Mexico writes off “safe third country” immigration deal with U.S.
Washington — Citing a continuedby American officials, Mexico’s top diplomat on Tuesday touted his government’s efforts to stem the flow of migrants trying to the reach the U.S. and cast a “safe third country” agreement between both countries as unnecessary and politically untenable.
“The Mexican strategy has produced important results,” Foreign Minister Marcelo Ebrard said in Spanish during a press conference in Washington. “The trend is irreversible,” he added later, referring to the drop in apprehensions along his country’s border with the U.S.
Before briefing reporters, Ebrard and his delegation met with Vice President Mike Pence, Secretary of State Mike Pompeo, Acting Homeland Security Secretary Kevin McAleenan, White House senior adviser Jared Kushner and other top U.S. officials to evaluate the agreement both sides forged in June to curb migration to the U.S. He said the meeting was long and productive, portraying it as starkly different than aheld by Acting Customs and Border Protection (CBP) Commissioner Marking Morgan on Monday to unveil the number of border apprehensions in August, the third consecutive month that has seen a drop.
“The meeting transpired in friendly terms, nothing like what we saw yesterday from CBP — which, for us, was unacceptable,” Ebrard said, referring to Morgan’s calls for Mexico to “do more.”
Ebrard said both McAleenan and President Trump, whom he spoke to briefly after the meeting, asked him about his government agreeing to a “safe third country” accord, which would require most migrants traveling through Mexico to seek asylum or some form of protection there, instead of in the U.S. Under economic pressure from the Trump administration, the Guatemalan government has already consented to a similar controversial agreement that has yet to be ratified by the legislature there.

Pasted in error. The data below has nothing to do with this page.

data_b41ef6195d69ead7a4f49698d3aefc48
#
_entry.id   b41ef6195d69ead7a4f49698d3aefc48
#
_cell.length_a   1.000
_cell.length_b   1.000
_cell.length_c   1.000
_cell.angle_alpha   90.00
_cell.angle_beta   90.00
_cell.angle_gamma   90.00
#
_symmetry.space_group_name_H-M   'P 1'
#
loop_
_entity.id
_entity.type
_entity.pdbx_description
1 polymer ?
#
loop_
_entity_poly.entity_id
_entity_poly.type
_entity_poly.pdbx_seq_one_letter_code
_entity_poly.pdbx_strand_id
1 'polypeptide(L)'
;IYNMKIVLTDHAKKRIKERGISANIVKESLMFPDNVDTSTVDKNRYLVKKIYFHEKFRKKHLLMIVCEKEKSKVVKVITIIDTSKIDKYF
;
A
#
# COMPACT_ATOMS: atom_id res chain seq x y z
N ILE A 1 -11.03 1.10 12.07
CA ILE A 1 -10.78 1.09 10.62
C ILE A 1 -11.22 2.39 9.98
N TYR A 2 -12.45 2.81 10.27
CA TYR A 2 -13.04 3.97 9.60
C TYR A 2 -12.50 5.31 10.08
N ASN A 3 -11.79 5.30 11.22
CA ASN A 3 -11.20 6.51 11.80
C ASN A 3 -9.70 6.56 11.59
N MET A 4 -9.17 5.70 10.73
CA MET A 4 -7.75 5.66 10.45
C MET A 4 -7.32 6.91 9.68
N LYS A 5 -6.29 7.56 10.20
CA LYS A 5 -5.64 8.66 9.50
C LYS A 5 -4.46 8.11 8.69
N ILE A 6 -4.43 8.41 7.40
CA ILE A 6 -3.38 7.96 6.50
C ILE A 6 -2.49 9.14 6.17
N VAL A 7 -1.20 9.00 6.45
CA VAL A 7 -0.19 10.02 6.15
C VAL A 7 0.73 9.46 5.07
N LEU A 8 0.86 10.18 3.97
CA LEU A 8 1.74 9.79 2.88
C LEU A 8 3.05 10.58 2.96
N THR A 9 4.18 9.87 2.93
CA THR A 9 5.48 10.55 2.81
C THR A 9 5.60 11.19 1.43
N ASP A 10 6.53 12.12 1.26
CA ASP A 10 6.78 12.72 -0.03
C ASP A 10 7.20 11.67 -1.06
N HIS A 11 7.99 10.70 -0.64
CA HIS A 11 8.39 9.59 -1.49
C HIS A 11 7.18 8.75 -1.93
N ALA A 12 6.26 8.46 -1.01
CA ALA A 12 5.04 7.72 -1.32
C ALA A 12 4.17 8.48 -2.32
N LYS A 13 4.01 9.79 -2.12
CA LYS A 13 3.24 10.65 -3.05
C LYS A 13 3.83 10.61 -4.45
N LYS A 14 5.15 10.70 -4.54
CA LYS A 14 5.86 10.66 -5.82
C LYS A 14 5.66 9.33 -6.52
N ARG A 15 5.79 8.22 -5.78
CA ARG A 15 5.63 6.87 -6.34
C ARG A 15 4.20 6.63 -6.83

But Ebrard said he told U.S. officials that neither his government or the Mexican Senate would agree to such a deal, stressing that he believes the two sides have accomplished “90%” of the goals they outlined in June, when Mr. Trump was threatening to impose tariffs on Mexican goods unless Mexico did more to stem the flow of migrants.
Since then, Mexico has bolstered its immigration enforcement, deploying newly formed National Guards units and other officials to its southern border with Guatemala. The government there has also worked with U.S. officials as the Trump administration expands, which has forced more than 42,000 asylum seekers to wait in northern Mexico for months until they are temporarily allowed into the U.S. to attend their court hearings.
Ebrard did not address any commitments Mexico may have made on the “Remain in Mexico” program. But the White House said in a statement that the two sides agreed to work together to expand the controversial program “to the fullest extent possible.” A spokesperson for the Mexican government did not respond to an inquiry into Mexico’s commitments regarding the MPP policy.
Although he discarded any notion of his government signing a “safe third country” agreement, Ebrard noted that the deployment of National Guard units for immigration enforcement purposes is a permanent assignment.
He also urged the U.S. to match his government’s efforts to foster economic opportunity in Guatemala, Honduras and El Salvador, saying Mexico is hoping to create about 60,000 jobs in the so-called Northern Triangle though investments. Mr. Trump this year instructed the State Department to cut most future foreign aid to groups working to quell the rampant poverty and violence in these countries, faulting the governments there for not doing enough to prevent their citizens from leaving.
Asked whether Mexico was effectively succumbing to Mr. Trump’s tariffs threats without getting any concessions from the U.S., Ebrard tried to downplay the potential levies, saying the possibility of the U.S. imposing them is more remote now. He said every action Mexico has taken in light of the June agreement with the U.S. has been in accordance with Mexican law.
“We haven’t done anything to be ashamed of,” he said. “We would never do that.”
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